How to Fix Frozen Windshield Wipers—Fast!

  • Dec 4,2017
Hand spraying solution to defrost windshield wipers Hand spraying solution to defrost windshield wipers

Scraping ice from your car’s windows is a special kind of winter torture. What’s worse is when the weather’s bad enough that your windshield wipers freeze in place! Before you try to pull them free or drive with a dismal view of the road, try these tricks to speed up the deicing process. Then learn how you can help prevent frozen wiper blades from the start!

Quick Fixes for Frozen Wiper Blades

Whatever you do, don’t pour hot or boiling water onto your windshield. Doing so can cause it to crack and shatter, especially if there are existing chips in the glass. The hot water will wedge its way into the glass and take the damage from yikes to yowza! Instead, consider the following fixes:

  • Vinegar and water: Mix three parts vinegar and one part room temperature water in a spray bottle, says LifeHacker. Spray your windshield with it before going to bed for an easier time defrosting it in the morning. Even if you forget to spray your windshield at night, you can still use the solution in the morning to speed up the melting process. (You can replace the vinegar with rubbing alcohol if that’s what you have handy, notes Moms4Real.)
  • Pickle juice: Pickle juice—yes, pickle juice—contains vinegar as well as salt. That combination makes it an effective way to clear an icy windshield and thaw frozen wipers, says Farmers’ Almanac.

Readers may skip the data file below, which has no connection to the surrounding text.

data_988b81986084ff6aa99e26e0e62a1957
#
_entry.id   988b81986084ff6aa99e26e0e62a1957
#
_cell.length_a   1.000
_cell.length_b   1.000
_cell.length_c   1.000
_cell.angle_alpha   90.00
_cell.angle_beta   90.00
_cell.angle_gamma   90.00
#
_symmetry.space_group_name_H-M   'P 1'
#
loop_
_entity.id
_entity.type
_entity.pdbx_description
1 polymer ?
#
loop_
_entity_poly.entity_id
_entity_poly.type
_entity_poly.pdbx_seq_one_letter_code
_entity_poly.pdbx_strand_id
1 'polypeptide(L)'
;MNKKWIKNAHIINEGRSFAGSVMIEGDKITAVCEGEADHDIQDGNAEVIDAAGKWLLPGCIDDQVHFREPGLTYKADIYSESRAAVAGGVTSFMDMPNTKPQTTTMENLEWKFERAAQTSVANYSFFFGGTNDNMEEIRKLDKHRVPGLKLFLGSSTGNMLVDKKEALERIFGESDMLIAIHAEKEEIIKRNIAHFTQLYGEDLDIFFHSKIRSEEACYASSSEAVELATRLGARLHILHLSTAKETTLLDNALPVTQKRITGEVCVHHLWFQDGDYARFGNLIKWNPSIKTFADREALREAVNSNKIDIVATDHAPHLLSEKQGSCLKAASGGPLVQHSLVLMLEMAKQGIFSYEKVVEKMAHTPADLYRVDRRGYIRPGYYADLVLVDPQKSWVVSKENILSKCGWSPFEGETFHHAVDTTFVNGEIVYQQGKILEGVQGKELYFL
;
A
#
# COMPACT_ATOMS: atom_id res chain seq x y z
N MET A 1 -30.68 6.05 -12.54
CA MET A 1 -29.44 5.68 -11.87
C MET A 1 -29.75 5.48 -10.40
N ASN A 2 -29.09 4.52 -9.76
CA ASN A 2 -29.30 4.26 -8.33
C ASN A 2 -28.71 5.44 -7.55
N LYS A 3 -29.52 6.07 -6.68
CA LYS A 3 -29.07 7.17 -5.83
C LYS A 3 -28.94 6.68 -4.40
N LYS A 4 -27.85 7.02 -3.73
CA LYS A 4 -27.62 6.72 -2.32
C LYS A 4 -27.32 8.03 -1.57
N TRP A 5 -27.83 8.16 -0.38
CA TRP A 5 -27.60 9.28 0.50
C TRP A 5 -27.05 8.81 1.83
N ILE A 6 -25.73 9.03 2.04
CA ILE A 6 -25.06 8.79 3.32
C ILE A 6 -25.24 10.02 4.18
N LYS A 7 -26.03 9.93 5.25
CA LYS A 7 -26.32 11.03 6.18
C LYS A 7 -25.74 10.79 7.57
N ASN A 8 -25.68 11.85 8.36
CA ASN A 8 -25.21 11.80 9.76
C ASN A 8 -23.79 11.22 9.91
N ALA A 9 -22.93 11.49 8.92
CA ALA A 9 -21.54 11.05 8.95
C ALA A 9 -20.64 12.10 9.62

*Like the road salt that's typically thrown on city streets during a storm, the salt and vinegar in the above mixtures can be corrosive and damage your car’s finish, especially if left unwashed for a long period of time. As soon as the weather warms up, give your car a good rinse to make sure there's no salty residue left behind. *

  • Vodka and water: This is another handy trick, courtesy of Farmers’ Almanac! If you’ve ever stored a bottle of vodka in your freezer, you know it doesn’t freeze. That’s thanks to its ethanol content. Mix one part room temperature water with two parts vodka and either spray or pour on your windshield and wipers.
  • Cold weather windshield wiper fluid: The same fluid that works so well in the spring and summer can freeze to your windshield in the winter, so make sure you use winter-specific windshield wiper fluid. If you have a bottle in the trunk or garage, you can pour it directly onto the windshield to help soften the ice and speed up the deicing process.

Easy Ways to Prevent Frozen Wipers

If your wipers have frozen to the windshield once, they’ll do it again. Keep your pickle juice where it belongs and try one of the following preventative tips, especially if you aren’t able to park your car in a garage or covered area.

  • Cover your windshield at night. Place some cloth, carpet remnants, or (for colder temps) cardboard onto your windshield once your vehicle is parked for the evening. Simply raise your wipers, lay down whatever material you’re using, and carefully lower the wipers to help hold the “blanket” in place.
  • Put socks on your wipers. Slide a long tube sock over each wiper blade and leave the blades lifted up and off your windshield for added protection.
  • Install the right wiper blades. Windshield wipers don’t last forever. For best performance, they should be replaced every 6-12 months. If the wiper blades’ rubber is crumbling or ripped in any areas, schedule some time to install a new set that’s made for your climate.

Our trusted technicians are here to help you stay ahead of Jack Frost. For hands-on support, stop by your nearest Firestone Complete Auto Care for new windshield wipers and a safety inspection today. A streak-free, clear view of the road is the best view, regardless of the season!

Need to unfreeze your door lock? See how to do it with hand sanitizer!

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